Why Food Matters, and What Motivates Me To Blog

Two months ago today I was hospitalized for a gall bladder attack and complications of Crohn’s disease. I have battled Crohn’s for almost 10 years; yet, for the most part I have been able to eat most things that I enjoy. Since my hospitalization, I have had to restrict my intake of dairy, dried fruits, nuts, beans, seeds and fatty, processed meats and reduce my portion sizes to eat smaller meals more often. I am not sure at this point how long the restrictions will last. At first, I was very discouraged; cooking and reading about food are my passions. It really is the only thing I am good at. Why did this happen? My friends are healthy and unrestricted. There have also been other questions on my mind as I laid awake unable to sleep from the effects of steroids. Should I still blog If I can’t eat some of the things I love? Does the blog really matter? Does anybody really read it or and try the recipes? Will my readership grow, or is it for just a tiny audience?

So, where am I now after two months of convelescing? I have yet to get back all my energy, but when I feel good I am in the kitchen and enjoying time with my family. I am adjusting to the restrictions. I was craving chocolate pudding a few weeks back (custards and puddings are my favorite dessert) and managed to develop a rich and satisfying dairy free replacement with almond milk. I also made a good vanilla custard. If I want a creamy soup I purée it and eliminate the cream. It has a creamy texture without the fat. I can make brownies with oil or margarine that may not be as over the top as the ones with butter, but they are still satisfying with a generous spoonful of dairy free custard on top.

I have also come to realize that for my own emotional well-being I need to keep cooking and feel part of a creative process; even things I can’t eat, I can still make for my family because they shouldn’t have to go without. I want to feel a smooth dough between my fingers. I love the smell of olive oil and yeast while I fold the dough over in repetitive motion for what will become our Friday night pizza. I make a very satisfying topping of potatoes and onions for me and cheese topping for everyone else. My favorite smell is simmering tomato sauce redolent of garlic and onions on a Sunday morning, stirring the pot aware that a very similar recipe and smell must have permeated the homes of my parents, my grandparents, great grandparents and beyond. It connects me to them in ways little else might. I have developed a deliciously chewy moist chocolate chip cookie that my husband loves. The house smells terrific while they bake and I enjoy scooping the dough and putting them on the rack to cool even if I can’t eat as many as I would like. I am rewarded by making other people happy.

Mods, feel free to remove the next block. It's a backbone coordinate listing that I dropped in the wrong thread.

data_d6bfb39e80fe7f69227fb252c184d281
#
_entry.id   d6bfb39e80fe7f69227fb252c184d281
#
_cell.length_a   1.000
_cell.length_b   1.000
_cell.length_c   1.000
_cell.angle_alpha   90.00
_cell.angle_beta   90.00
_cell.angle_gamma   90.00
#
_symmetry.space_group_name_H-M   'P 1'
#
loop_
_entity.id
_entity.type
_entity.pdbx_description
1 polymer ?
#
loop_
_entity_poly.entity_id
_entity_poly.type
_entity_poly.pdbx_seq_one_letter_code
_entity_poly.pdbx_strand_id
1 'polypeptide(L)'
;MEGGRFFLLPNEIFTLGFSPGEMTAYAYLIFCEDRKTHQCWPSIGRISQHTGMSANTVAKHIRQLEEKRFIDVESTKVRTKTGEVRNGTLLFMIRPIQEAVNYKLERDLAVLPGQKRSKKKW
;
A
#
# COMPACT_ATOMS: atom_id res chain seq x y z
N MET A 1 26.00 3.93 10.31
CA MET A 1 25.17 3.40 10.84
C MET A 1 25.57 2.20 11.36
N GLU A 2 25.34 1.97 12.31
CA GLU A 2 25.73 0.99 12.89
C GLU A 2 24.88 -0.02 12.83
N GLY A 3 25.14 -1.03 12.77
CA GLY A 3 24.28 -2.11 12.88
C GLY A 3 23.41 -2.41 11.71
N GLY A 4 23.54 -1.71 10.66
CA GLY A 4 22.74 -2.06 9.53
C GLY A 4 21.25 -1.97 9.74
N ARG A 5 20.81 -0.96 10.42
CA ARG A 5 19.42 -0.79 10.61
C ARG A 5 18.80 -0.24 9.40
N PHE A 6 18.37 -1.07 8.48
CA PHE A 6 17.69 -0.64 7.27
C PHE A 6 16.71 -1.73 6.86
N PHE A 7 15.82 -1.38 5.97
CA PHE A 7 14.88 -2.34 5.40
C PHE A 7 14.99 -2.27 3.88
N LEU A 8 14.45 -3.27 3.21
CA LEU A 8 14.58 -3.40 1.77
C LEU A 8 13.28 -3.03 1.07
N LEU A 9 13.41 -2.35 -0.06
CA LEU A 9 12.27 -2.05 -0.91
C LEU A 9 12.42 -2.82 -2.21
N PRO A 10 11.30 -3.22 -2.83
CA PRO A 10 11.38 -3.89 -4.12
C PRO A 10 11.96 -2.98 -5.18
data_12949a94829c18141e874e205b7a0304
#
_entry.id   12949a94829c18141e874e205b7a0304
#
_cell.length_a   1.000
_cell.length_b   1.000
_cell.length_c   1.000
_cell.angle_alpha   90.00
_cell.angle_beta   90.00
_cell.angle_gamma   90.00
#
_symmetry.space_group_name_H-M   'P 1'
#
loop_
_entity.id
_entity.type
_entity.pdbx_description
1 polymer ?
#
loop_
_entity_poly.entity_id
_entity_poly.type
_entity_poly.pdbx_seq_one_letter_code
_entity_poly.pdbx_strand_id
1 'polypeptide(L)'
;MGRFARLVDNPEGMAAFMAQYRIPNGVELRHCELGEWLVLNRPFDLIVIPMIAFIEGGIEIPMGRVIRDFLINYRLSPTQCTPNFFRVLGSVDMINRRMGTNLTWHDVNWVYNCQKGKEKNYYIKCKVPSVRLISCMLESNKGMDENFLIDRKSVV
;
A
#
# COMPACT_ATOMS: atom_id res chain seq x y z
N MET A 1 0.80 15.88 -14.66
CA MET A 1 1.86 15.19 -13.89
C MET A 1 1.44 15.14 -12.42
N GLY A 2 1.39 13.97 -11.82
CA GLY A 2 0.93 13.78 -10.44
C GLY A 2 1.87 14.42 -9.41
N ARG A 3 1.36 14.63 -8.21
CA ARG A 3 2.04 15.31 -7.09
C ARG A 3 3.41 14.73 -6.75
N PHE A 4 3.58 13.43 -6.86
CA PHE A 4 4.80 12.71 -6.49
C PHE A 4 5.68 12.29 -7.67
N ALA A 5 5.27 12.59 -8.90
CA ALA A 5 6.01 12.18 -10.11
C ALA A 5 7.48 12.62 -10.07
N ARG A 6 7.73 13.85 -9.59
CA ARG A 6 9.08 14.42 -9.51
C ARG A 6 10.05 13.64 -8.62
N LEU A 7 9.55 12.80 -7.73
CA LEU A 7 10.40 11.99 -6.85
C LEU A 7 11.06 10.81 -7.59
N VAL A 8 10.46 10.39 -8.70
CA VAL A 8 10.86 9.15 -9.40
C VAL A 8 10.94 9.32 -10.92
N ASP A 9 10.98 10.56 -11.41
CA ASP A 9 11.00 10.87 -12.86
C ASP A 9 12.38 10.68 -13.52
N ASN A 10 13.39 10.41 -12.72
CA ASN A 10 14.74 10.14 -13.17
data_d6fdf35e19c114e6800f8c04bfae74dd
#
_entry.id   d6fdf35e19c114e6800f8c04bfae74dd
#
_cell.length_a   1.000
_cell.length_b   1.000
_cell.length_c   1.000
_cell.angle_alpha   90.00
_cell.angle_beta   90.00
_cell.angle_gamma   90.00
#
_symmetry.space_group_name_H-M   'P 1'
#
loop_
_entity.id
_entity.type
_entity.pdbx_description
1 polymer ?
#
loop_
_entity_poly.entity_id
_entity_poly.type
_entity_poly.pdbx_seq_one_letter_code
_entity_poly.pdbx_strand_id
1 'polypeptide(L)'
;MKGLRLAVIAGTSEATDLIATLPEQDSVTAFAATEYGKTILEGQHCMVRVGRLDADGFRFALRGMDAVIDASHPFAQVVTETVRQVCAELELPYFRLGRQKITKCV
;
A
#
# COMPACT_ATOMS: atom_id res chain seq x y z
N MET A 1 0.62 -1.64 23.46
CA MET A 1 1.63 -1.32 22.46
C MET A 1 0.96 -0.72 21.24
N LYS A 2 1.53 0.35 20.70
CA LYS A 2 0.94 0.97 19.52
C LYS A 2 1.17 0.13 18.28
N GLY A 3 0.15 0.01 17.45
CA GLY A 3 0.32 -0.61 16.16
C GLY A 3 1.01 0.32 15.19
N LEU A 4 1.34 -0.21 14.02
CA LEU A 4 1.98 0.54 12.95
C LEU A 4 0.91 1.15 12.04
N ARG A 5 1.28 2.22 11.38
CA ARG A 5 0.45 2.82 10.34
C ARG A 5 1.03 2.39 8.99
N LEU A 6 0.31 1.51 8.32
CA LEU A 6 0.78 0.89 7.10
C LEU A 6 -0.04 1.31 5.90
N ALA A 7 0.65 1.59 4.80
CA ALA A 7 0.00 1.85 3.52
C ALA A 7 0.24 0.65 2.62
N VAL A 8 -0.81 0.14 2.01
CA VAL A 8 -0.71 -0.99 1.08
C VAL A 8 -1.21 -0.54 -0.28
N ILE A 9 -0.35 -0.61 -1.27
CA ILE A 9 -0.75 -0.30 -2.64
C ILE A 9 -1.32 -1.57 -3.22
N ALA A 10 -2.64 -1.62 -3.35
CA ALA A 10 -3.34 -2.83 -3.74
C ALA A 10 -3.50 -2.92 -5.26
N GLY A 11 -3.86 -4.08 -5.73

So, my foodie life goes on, even with restrictions, and I will continue to write my little blog, not because I am going to become well-known from it, but because it is important to me to write about the food that satisfies me and the people I love. I like experimenting with new ingredients and new cuisines. I enjoy reading cookbooks and the stories that go with the recipes. I am a list maker and keep track of the food we eat; I have a collection of menus from the holidays going back to 1986 detailing what we ate, where we lived, and with whom we ate. I enjoy going back to read it and thinking about those past experiences. This blog is an extension of the menus, the celebrations, and the events of our lives. As long as we are able, I want to grow a garden and cook from it. There is something deeply satisfying about feeding family and friends from your own land and labor. Writing and cooking also keeps me connected to those who came before me, lets me share my life with those around me now, and hopefully will extend to those who come after.


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